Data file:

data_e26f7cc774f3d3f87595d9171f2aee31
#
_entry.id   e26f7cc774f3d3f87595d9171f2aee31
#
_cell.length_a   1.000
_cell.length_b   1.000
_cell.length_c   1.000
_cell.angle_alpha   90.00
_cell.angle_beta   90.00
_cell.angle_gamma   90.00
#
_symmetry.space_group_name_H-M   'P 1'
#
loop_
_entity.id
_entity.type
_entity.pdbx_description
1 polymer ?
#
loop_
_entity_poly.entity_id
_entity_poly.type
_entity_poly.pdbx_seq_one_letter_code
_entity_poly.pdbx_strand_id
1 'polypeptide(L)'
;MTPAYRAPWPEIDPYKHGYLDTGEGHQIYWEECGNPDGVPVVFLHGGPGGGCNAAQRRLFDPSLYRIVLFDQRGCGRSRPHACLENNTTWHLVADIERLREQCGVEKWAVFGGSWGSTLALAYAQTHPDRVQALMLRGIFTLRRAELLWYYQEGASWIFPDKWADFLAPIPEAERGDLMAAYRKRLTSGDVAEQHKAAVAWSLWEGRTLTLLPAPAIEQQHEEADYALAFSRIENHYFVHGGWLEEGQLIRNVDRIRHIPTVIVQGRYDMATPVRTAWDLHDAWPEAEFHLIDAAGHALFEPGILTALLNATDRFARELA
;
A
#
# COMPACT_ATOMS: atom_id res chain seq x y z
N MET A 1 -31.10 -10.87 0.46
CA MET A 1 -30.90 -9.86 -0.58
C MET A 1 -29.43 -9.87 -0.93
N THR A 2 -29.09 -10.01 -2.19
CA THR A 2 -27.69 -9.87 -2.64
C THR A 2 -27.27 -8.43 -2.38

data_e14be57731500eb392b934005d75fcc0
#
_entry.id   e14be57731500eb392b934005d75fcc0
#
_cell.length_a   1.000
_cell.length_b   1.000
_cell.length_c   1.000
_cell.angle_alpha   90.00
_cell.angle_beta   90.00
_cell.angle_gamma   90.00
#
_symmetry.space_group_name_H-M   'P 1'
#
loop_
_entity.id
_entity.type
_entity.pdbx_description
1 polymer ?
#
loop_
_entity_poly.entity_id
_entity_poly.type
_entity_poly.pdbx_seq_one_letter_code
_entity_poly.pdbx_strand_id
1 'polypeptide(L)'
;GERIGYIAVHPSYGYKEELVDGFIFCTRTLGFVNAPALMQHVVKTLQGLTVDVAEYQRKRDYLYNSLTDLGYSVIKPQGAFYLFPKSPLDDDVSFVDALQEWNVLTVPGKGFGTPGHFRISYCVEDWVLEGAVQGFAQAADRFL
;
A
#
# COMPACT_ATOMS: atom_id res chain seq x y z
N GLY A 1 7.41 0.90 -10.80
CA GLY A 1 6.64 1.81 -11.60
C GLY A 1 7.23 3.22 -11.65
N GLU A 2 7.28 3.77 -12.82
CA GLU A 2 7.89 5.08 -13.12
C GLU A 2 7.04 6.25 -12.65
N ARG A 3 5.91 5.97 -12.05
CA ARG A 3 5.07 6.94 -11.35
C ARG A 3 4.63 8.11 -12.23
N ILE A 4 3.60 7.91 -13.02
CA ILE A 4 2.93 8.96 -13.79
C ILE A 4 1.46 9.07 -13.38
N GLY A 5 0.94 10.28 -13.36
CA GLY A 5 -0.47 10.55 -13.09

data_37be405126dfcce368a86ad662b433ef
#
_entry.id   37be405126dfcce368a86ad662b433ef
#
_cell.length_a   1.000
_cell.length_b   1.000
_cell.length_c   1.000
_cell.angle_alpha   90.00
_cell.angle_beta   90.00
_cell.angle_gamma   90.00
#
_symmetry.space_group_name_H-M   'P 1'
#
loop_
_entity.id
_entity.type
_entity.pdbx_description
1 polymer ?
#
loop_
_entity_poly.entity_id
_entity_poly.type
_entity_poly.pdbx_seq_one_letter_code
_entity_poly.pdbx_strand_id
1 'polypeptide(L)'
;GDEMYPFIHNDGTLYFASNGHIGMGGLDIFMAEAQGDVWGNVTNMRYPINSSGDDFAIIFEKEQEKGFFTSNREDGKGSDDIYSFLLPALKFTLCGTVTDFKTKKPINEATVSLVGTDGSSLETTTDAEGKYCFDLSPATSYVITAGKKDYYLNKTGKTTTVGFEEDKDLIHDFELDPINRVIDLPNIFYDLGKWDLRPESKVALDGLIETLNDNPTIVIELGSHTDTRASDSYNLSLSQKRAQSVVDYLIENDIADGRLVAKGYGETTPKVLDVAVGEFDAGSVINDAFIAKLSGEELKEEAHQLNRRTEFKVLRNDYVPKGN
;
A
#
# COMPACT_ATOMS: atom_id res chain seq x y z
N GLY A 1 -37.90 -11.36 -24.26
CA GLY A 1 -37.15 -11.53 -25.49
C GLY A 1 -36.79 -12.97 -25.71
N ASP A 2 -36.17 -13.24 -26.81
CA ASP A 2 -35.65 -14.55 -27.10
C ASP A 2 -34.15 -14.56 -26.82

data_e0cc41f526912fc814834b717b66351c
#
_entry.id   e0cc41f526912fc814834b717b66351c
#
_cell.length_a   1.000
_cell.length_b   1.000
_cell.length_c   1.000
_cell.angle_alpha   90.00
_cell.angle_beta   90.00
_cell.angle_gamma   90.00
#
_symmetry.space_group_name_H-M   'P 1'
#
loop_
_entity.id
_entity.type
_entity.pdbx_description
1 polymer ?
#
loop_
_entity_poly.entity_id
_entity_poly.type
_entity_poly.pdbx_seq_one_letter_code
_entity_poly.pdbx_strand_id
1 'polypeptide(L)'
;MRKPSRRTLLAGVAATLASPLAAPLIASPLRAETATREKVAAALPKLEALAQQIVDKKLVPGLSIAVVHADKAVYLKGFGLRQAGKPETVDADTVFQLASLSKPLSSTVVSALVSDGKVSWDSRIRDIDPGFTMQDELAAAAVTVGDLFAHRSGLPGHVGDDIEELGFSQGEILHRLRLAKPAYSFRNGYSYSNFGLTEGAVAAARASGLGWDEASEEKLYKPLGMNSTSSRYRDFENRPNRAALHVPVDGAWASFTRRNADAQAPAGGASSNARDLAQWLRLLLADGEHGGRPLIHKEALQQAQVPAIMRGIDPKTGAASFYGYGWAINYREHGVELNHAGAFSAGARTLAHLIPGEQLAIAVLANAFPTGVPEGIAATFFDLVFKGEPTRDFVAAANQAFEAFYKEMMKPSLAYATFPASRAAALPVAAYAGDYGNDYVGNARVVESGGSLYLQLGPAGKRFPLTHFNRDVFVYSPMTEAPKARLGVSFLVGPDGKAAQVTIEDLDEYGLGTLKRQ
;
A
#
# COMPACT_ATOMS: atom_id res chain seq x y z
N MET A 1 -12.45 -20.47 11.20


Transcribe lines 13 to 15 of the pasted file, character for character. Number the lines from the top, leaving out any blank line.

#
loop_
_entity.id